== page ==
There are 168 members. It takes two-thirds of the membership to remove the chairman, which means no more than 56 members could vote no. As of earlier this evening, 58 members had signed a letter in support of Steele. QED. The letter:
As Republican National Committee Members, we believe Chairman Michael Steele can lead the RNC to be a full partner with us this fall in our efforts to fire Nancy Pelosi and win Republican majorities in Congress and among governors. His record at winning elections has been stellar, his fundraising ability has been solid, and he has honed our Victory programs’ ability to identify and deliver voters for Republican candidates.
The charge of any national Chairman is to raise money and win elections. With over $100 million raised, victories in Virginia, New Jersey and Massachusetts, and victories in 29 of 37 special elections, Michael Steele has demonstrated that under his Chairmanship the RNC has the ability, focus, and drive to lead Republicans to a sweeping victory in November.
The RNC under Chairman Michael Steele is a full partner with state committees, responsive to our needs, and intensely interested in providing the support necessary for victory. That process is not an easy process. Technology has had a great impact on the art of politics. That impact has required the RNC to adapt and change to work effectively in this modern environment. Change can sometimes be difficult. But the changes Michael Steele has brought to the RNC were essential for our party to adapt, and win, when we do not, for the moment, hold the White House or Congress.
We stand behind Chairman Steele as he continues to lead us on the path victory in November.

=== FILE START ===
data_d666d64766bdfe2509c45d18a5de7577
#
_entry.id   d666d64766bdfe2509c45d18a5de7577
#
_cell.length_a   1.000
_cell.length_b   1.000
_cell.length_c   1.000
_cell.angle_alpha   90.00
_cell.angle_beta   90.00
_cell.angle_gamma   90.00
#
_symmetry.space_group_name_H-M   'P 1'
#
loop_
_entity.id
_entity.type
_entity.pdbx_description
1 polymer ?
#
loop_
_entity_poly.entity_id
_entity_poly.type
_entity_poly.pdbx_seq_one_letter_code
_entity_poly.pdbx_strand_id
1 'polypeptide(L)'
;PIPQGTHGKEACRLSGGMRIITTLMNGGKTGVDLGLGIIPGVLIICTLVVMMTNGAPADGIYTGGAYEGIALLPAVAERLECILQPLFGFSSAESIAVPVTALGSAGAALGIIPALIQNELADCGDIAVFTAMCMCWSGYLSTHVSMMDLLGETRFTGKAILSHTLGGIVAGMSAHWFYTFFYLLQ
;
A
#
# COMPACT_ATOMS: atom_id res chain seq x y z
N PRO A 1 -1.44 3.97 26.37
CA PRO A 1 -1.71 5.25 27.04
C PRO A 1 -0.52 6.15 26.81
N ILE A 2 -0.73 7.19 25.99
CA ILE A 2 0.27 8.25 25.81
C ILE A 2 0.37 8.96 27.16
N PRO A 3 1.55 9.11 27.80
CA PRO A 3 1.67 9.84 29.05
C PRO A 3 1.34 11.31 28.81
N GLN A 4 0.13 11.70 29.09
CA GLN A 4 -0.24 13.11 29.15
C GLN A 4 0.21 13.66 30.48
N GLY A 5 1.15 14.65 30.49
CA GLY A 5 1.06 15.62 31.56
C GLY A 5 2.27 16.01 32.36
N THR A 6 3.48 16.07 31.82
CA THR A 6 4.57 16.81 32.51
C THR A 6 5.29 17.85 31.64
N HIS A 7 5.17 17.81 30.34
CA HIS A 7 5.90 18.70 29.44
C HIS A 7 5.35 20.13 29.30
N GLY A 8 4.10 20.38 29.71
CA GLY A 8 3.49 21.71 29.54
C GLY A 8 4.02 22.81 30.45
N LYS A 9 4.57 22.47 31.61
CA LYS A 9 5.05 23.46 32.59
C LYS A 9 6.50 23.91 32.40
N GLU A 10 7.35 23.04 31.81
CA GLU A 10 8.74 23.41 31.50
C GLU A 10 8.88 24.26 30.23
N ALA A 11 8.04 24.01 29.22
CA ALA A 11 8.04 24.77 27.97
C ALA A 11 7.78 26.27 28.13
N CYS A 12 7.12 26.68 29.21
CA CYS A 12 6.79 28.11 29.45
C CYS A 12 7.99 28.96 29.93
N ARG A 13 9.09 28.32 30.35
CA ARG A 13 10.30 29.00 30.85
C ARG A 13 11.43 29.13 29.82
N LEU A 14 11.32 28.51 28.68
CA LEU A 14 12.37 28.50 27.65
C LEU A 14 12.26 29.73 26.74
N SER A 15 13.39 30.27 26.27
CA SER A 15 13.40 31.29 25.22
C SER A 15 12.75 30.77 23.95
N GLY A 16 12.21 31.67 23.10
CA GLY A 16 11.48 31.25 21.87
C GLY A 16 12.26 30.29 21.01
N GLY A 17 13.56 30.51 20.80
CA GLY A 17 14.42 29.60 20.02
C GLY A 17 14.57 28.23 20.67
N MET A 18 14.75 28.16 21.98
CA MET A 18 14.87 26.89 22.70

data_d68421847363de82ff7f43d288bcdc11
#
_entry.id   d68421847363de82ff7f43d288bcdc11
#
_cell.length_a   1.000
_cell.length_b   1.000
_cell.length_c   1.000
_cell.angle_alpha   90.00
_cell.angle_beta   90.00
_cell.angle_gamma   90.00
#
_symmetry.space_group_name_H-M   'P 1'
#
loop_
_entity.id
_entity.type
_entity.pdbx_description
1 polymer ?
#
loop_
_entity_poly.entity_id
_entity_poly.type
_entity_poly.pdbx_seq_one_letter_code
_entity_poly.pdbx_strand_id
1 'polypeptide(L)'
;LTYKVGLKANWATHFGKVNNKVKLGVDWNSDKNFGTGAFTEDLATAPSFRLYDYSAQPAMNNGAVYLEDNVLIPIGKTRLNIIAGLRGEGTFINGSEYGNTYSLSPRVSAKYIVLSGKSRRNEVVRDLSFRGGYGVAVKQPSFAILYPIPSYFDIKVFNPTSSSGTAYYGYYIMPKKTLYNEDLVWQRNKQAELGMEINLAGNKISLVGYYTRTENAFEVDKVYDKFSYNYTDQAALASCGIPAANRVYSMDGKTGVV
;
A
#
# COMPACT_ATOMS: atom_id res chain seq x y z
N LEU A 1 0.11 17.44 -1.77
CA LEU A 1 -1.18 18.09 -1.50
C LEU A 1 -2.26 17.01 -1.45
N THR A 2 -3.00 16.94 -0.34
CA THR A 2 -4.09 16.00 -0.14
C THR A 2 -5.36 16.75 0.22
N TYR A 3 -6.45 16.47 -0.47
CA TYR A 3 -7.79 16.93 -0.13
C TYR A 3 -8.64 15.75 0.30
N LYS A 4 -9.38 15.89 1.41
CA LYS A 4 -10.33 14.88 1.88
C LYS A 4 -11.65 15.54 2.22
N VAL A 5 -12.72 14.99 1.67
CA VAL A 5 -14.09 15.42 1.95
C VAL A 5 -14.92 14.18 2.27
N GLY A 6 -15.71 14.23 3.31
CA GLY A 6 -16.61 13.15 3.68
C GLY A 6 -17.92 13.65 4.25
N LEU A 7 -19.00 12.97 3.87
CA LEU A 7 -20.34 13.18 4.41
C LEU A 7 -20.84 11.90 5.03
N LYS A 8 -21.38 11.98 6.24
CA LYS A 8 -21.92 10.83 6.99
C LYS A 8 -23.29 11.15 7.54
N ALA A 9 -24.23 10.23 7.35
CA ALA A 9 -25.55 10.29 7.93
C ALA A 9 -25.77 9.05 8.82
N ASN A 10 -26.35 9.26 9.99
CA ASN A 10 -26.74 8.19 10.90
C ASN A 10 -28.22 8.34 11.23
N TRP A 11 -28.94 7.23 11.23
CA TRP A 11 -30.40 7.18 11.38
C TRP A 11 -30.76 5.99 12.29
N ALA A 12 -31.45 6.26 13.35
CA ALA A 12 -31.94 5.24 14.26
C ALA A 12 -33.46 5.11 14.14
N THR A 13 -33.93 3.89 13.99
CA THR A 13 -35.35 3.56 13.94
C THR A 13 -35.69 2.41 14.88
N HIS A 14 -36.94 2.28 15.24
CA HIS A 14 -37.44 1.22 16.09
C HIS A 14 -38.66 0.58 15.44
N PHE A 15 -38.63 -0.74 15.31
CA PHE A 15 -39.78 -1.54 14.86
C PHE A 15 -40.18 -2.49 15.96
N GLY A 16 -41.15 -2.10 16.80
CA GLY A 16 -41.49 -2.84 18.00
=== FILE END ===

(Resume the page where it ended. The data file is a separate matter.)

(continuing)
Not a word on spending, naturally enough. The chairman of the Louisiana GOP told Dave Weigel this afternoon that RNC members gathered for the SRLC event in New Orleans want to meet with Steele to discuss their “concerns.” (He’s in town tonight for the conference and is speaking tomorrow.) I take it the message will be the same message Romney gave an interviewer when asked about Steele yesterday: Plain and simple, no more distractions. In fact, ideally, they’d demand that he grant no more interviews for the rest of the year. As strange as it may seem now, one of his big selling points when he started as chairman was that he was seasoned as a pundit from his time on Fox and could be expected to give good soundbite as a spokesman for the party. The party chair really doesn’t need to be a spokesman, though; all he has to do is gladhand wealthy donors and hit on smart gimmicks for the grassroots, like the “Fire Pelosi!” thing. If he lies low through November, raises a bundle, and the party cleans up in the midterms, he can reemerge in December as the “quiet hero” of the Republican revival, which will give him all sorts of media opportunities next year. Deal?
Oh, speaking of cleaning up: How does 50 to 70 seats sound? If you dream it, it can be!